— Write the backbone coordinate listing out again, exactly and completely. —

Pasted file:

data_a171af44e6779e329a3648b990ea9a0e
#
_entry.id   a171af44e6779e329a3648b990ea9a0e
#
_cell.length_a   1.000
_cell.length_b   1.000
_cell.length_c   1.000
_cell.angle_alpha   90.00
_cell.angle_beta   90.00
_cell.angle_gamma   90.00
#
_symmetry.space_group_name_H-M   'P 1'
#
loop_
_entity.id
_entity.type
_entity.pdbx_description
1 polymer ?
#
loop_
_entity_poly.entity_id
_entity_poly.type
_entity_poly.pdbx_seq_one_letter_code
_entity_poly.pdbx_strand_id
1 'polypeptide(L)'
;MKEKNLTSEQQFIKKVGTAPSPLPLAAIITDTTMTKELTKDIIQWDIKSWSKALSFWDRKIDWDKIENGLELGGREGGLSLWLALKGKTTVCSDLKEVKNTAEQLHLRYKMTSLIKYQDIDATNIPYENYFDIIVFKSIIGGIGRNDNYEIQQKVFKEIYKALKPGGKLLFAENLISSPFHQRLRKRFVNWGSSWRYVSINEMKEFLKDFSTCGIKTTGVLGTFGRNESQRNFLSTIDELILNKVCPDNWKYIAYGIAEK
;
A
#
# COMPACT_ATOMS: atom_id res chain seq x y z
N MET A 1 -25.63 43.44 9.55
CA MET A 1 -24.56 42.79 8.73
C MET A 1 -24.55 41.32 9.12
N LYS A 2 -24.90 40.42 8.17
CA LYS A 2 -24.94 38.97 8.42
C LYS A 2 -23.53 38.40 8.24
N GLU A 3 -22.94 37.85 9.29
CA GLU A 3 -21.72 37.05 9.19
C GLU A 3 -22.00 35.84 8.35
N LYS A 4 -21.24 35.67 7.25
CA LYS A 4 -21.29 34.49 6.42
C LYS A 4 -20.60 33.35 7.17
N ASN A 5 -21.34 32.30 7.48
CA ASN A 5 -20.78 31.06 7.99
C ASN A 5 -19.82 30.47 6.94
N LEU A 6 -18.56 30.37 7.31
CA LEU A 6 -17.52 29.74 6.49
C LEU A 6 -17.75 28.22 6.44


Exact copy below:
data_a171af44e6779e329a3648b990ea9a0e
#
_entry.id   a171af44e6779e329a3648b990ea9a0e
#
_cell.length_a   1.000
_cell.length_b   1.000
_cell.length_c   1.000
_cell.angle_alpha   90.00
_cell.angle_beta   90.00
_cell.angle_gamma   90.00
#
_symmetry.space_group_name_H-M   'P 1'
#
loop_
_entity.id
_entity.type
_entity.pdbx_description
1 polymer ?
#
loop_
_entity_poly.entity_id
_entity_poly.type
_entity_poly.pdbx_seq_one_letter_code
_entity_poly.pdbx_strand_id
1 'polypeptide(L)'
;MKEKNLTSEQQFIKKVGTAPSPLPLAAIITDTTMTKELTKDIIQWDIKSWSKALSFWDRKIDWDKIENGLELGGREGGLSLWLALKGKTTVCSDLKEVKNTAEQLHLRYKMTSLIKYQDIDATNIPYENYFDIIVFKSIIGGIGRNDNYEIQQKVFKEIYKALKPGGKLLFAENLISSPFHQRLRKRFVNWGSSWRYVSINEMKEFLKDFSTCGIKTTGVLGTFGRNESQRNFLSTIDELILNKVCPDNWKYIAYGIAEK
;
A
#
# COMPACT_ATOMS: atom_id res chain seq x y z
N MET A 1 -25.63 43.44 9.55
CA MET A 1 -24.56 42.79 8.73
C MET A 1 -24.55 41.32 9.12
N LYS A 2 -24.90 40.42 8.17
CA LYS A 2 -24.94 38.97 8.42
C LYS A 2 -23.53 38.40 8.24
N GLU A 3 -22.94 37.85 9.29
CA GLU A 3 -21.72 37.05 9.19
C GLU A 3 -22.00 35.84 8.35
N LYS A 4 -21.24 35.67 7.25
CA LYS A 4 -21.29 34.49 6.42
C LYS A 4 -20.60 33.35 7.17
N ASN A 5 -21.34 32.30 7.48
CA ASN A 5 -20.78 31.06 7.99
C ASN A 5 -19.82 30.47 6.94
N LEU A 6 -18.56 30.37 7.31
CA LEU A 6 -17.52 29.74 6.49
C LEU A 6 -17.75 28.22 6.44